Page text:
We are also in the Goldilocks zone in our own solar system. Not to close to boil and not so far away to freeze. But wait. There's more. The sun is constantly bombarding us with harmful radiation. To combat this the Earth's spinning molten iron core creates a magnetic field that protects all life.  Without the magnetic field, the solar wind would blow the atmosphere right off the earth like the after effect of some cosmic birthday wish. Why does the Earth have a molten core? Some folks much smarter than myself claim that when the sun was created it was spinning at a high enough velocity that when the planets formed they too were spinning fast enough to create a sustainable, spinning iron core. 

Mars also HAD a molten core at one time, but it has long since seized. Why did it seize? Some think a catastrophic cosmic impact caused a chain reaction that shut down the core. Others believe that Mars was just too small and that over time the planet just cooled enough to where the core locked up. Either way, after lock up, the atmosphere was blown off and we're left with the red planet we know and love today.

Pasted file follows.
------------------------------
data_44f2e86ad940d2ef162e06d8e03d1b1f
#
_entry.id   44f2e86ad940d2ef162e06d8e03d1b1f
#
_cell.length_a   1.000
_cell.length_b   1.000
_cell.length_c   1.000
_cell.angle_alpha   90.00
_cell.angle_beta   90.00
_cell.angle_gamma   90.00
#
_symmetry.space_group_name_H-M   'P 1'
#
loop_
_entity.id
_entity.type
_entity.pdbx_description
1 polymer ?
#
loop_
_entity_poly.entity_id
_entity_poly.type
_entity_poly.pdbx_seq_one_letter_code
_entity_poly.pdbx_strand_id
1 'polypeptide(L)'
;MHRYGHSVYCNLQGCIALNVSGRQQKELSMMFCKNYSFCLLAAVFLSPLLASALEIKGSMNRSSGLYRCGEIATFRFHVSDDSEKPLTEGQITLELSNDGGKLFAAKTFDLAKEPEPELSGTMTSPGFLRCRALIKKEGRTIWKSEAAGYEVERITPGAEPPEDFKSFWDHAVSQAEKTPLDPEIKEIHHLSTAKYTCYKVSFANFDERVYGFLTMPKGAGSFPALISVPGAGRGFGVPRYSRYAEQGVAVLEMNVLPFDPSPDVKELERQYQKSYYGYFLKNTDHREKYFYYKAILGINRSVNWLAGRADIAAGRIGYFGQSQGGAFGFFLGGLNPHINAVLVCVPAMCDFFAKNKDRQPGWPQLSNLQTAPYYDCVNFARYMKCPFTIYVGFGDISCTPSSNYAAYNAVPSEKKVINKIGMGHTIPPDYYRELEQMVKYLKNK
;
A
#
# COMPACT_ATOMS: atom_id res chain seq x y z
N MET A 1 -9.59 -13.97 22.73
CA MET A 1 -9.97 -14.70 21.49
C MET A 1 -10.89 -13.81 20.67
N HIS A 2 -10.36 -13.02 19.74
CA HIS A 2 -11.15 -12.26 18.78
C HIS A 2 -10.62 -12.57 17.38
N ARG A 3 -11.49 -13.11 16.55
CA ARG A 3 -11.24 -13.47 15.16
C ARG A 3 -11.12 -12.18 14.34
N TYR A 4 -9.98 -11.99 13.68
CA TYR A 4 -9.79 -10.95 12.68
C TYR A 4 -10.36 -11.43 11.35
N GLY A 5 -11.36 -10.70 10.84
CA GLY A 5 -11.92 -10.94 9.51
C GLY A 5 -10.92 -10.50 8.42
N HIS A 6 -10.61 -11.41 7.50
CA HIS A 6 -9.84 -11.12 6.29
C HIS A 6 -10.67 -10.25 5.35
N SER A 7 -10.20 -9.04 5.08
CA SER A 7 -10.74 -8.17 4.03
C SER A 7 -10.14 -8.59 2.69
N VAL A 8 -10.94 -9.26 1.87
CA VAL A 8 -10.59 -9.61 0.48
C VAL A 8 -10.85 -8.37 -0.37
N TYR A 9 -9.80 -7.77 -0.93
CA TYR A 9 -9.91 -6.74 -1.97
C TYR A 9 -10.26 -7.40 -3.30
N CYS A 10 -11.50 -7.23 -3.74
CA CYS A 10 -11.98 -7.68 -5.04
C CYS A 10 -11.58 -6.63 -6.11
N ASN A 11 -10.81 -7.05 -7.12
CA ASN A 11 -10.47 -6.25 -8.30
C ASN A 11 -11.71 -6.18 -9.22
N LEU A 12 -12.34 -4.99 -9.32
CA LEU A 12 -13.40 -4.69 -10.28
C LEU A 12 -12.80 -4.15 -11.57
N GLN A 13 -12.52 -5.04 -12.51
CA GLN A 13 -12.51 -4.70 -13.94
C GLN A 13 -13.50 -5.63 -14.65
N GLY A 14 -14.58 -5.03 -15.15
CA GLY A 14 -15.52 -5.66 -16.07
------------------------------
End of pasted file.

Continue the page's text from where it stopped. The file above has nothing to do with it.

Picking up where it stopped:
Recently I read an article about the sun. It seems that while the sun in its present form provides us with just enough warmth. If we turn the clocks back millions of years, the sun should have been 30% cooler and therefore the Earth should have been a block of ice for a really long time. This, of course, isn't the case so they are struggling to find the answers. One possible explanation is that the sun used to be much bigger and some cosmic event blew a bunch of the suns outer layers away. If true I'm guessing it makes life here and elsewhere that much more improbable.